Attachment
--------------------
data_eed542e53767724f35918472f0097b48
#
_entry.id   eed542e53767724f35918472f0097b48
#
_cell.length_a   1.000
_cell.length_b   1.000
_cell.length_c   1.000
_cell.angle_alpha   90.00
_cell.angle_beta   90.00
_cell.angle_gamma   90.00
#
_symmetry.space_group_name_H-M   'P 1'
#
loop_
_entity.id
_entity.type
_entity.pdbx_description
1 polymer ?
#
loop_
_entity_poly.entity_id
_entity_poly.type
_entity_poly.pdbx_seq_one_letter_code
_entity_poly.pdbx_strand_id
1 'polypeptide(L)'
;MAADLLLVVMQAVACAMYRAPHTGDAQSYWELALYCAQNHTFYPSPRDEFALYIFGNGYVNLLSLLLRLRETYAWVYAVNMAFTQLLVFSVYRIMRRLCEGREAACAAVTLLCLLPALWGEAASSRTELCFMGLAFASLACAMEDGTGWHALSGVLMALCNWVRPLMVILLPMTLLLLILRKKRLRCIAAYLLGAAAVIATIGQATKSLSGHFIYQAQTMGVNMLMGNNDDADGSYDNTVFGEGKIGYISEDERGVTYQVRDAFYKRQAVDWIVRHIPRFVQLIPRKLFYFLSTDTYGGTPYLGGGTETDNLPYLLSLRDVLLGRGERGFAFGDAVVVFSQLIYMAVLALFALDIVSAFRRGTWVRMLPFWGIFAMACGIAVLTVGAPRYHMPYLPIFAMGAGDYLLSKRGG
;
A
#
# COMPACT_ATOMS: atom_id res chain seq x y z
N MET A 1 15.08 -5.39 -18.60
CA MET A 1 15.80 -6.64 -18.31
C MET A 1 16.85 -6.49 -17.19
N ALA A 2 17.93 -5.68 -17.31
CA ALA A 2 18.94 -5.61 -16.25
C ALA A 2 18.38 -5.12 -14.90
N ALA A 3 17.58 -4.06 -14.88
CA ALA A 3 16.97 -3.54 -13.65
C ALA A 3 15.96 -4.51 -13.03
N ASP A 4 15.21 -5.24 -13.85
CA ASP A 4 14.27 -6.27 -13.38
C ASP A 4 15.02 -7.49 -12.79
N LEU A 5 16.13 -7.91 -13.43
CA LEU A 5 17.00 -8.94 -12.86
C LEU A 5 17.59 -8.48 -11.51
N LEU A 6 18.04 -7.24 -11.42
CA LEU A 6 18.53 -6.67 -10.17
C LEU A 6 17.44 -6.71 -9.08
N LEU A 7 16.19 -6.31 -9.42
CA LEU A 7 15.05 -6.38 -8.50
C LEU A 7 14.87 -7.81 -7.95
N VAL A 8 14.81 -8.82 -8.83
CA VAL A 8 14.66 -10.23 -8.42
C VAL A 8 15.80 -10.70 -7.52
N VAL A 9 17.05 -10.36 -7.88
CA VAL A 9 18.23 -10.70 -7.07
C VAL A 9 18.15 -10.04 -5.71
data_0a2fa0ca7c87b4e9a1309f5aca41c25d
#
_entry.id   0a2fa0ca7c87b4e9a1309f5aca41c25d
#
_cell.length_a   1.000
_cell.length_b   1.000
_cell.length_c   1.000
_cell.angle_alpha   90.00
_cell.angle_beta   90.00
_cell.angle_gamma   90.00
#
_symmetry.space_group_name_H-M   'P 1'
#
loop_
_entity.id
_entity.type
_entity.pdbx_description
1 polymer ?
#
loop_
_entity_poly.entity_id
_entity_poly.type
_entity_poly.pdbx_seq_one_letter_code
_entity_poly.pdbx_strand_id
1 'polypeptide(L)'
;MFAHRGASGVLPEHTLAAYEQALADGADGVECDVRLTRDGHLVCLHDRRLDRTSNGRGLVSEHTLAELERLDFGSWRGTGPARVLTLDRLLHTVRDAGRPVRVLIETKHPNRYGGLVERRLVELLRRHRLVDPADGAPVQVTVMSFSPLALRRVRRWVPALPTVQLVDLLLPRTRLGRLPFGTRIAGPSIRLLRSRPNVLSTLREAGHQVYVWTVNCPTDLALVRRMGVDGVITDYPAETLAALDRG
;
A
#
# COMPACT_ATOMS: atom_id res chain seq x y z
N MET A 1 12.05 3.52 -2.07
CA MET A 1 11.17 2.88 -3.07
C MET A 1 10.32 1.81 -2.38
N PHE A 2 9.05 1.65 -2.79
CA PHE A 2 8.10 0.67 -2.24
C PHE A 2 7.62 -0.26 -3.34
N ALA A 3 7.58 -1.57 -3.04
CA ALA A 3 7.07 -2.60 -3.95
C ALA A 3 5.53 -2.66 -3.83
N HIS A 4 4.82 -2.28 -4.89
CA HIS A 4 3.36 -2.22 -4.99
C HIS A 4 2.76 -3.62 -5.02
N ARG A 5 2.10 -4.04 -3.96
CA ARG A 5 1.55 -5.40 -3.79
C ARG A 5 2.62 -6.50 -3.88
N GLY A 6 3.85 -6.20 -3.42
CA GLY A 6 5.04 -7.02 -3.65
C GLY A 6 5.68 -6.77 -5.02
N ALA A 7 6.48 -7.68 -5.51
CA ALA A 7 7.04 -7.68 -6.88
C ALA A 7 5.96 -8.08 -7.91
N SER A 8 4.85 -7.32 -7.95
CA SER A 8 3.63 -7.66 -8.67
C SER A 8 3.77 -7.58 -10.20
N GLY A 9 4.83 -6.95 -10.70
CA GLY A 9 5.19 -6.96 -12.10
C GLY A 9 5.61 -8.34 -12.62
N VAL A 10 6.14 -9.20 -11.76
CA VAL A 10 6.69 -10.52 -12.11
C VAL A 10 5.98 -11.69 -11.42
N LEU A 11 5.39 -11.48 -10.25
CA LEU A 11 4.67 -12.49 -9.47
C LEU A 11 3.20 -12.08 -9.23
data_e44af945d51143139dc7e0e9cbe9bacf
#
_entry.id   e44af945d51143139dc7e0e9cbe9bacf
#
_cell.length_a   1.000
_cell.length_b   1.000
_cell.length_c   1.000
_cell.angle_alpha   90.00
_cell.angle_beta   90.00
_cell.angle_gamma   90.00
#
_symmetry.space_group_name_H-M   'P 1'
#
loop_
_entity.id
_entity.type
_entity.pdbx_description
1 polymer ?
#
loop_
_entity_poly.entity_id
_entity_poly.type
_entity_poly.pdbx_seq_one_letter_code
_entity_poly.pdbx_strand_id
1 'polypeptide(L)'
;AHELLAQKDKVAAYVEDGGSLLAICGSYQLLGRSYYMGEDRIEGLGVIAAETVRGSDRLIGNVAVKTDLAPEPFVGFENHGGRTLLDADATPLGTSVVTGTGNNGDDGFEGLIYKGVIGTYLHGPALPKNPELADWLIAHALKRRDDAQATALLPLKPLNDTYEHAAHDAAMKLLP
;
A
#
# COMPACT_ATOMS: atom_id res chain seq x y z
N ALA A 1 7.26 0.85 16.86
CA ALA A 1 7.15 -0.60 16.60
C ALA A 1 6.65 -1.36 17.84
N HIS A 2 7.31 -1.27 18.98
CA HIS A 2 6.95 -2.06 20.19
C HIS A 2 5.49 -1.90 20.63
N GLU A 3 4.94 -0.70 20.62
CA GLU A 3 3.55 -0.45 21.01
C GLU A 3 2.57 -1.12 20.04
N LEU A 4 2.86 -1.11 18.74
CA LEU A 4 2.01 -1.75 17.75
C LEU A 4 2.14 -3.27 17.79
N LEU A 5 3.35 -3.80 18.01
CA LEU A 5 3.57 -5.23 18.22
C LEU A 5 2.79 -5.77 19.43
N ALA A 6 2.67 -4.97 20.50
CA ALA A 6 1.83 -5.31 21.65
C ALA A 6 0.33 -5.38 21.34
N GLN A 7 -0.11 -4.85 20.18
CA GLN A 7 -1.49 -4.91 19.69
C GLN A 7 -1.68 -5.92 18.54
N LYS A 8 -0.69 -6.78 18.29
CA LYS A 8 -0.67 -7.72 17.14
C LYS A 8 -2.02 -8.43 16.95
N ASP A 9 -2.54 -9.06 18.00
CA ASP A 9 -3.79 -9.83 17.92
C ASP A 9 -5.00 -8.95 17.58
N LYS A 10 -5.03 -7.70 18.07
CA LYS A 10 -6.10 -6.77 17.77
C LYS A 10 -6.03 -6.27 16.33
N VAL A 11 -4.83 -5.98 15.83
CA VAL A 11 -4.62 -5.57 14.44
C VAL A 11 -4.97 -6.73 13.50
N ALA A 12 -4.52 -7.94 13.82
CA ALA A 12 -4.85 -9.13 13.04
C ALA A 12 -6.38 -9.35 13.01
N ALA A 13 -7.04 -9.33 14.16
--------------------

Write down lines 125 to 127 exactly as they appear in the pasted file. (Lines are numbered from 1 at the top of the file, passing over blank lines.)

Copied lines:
_cell.length_a   1.000
_cell.length_b   1.000
_cell.length_c   1.000